Directly confronting and processing past trauma can be distressing for clients and may contribute to the high dropout rates among leading trauma treatments. Solution-focused therapy (SFT) primarily focuses on the present and future and has been proposed as a strengths-based alternative for treating trauma survivors. This review systematically evaluated the existing outcome literature for the effectiveness of SFT for trauma survivors. Multiple databases were searched using search terms to identify results for solution-focused therapy as a treatment for trauma survivors. Eligible studies included experimental, quasi-experimental, or pre-post designs that reported outcome measures following SFT-based treatment. A total of five studies met inclusion criteria and were evaluated and summarized. Four out of the five studies included data on within-subjects changes in the SFT treatment group, reporting statistically significant improvements on trauma symptoms, recovery, self-esteem, and parenting, with moderate to large effect sizes. Three studies compared SFT with treatment-as- usual (TAU) or no treatment and found mixed results. Compared to control groups, SFT showed statistically significant improvements with large effect sizes on post-traumatic growth and sleep issues, but effect sizes for trauma symptoms were small and not statistically significant or varied greatly between different reporters. The existing literature provides initial evidence of overall improvement for trauma survivors who received SFT, but the effectiveness of SFT at addressing trauma symptoms requires further investigation. More high quality, controlled studies are needed to evaluate SFT as a trauma treatment.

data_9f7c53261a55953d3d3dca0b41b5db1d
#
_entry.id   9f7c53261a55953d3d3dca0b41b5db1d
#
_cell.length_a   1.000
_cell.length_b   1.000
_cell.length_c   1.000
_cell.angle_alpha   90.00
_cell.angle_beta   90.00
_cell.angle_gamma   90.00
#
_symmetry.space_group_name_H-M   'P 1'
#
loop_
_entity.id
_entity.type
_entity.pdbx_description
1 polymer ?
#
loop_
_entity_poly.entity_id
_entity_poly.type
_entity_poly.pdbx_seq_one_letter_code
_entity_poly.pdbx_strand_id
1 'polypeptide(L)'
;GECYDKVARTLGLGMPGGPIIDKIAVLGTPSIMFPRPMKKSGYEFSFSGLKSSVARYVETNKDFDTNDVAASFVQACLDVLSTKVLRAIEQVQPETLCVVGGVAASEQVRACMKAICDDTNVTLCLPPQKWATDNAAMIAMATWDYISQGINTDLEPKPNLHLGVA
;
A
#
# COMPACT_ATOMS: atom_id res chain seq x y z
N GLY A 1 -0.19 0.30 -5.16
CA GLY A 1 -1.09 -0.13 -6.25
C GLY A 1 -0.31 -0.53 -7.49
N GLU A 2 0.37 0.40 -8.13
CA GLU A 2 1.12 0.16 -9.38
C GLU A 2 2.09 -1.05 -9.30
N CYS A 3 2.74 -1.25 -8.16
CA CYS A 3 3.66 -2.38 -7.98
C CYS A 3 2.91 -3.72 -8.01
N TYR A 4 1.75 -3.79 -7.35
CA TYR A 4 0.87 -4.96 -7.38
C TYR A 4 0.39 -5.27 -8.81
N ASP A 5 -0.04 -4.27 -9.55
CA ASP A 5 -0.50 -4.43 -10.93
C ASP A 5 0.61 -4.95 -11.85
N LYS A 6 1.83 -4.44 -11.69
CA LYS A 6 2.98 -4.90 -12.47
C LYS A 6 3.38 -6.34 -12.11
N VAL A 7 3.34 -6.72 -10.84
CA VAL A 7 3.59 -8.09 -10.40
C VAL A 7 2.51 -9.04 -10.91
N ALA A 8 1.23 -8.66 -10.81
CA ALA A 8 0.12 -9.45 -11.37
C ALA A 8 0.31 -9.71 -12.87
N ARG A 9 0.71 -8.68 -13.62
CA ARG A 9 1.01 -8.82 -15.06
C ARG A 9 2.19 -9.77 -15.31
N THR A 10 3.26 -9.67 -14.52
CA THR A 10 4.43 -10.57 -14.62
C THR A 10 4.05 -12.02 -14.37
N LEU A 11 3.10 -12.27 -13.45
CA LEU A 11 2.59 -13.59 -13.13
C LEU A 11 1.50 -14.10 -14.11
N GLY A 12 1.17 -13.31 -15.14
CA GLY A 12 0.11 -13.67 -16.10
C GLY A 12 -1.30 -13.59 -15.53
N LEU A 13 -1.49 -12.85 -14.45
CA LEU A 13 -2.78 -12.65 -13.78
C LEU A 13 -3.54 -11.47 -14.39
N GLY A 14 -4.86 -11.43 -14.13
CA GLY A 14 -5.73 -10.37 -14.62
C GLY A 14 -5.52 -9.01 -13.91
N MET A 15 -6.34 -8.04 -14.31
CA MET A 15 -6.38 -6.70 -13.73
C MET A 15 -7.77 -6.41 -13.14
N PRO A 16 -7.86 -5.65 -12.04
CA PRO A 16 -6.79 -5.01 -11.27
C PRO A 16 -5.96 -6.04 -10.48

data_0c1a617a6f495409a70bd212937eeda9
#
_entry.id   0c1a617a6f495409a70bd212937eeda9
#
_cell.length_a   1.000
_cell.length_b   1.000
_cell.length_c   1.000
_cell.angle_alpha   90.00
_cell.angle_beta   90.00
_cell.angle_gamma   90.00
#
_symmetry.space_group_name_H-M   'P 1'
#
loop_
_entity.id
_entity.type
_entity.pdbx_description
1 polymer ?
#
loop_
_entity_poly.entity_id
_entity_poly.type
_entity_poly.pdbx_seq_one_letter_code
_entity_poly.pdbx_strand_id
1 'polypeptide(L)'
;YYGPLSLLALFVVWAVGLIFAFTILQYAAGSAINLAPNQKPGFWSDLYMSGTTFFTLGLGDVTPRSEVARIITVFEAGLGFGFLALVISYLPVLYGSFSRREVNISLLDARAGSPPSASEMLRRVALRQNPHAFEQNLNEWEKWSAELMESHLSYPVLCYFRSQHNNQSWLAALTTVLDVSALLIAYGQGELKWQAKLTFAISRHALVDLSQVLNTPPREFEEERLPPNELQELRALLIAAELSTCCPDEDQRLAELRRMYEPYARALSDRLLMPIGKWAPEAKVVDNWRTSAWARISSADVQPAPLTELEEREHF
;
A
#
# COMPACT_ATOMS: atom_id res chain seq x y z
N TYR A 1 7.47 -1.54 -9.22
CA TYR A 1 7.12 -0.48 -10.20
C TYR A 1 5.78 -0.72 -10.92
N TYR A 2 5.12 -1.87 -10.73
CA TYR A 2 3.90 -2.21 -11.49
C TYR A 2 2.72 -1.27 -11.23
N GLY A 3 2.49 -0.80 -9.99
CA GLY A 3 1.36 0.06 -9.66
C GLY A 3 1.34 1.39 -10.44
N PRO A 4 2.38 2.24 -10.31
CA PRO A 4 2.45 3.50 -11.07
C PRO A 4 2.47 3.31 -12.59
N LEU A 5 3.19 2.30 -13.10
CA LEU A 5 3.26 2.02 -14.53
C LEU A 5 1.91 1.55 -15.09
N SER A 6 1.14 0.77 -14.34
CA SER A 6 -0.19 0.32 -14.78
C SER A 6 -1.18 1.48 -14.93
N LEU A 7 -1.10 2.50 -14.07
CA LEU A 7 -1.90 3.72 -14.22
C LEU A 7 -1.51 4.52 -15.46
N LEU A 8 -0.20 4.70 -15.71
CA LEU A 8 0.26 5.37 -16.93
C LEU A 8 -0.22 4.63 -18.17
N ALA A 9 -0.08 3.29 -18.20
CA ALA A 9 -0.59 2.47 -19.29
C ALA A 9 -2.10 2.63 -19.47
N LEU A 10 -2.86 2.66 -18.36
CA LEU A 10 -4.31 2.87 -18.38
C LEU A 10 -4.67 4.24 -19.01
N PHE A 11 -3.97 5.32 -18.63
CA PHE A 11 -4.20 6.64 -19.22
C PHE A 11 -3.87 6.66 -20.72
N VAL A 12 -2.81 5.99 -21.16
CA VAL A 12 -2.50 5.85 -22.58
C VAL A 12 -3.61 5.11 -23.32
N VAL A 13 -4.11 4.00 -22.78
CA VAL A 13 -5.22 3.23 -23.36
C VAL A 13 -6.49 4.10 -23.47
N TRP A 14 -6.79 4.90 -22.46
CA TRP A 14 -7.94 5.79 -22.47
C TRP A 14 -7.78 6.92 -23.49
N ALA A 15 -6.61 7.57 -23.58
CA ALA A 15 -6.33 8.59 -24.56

Eads, Ray and Lee, Mo Yee
"Solution Focused Therapy for Trauma Survivors: A Review of the Outcome Literature,"
Journal of Solution Focused Practices: Vol. 3:
1, Article 9.
Available at: https://digitalscholarship.unlv.edu/journalsfp/vol3/iss1/9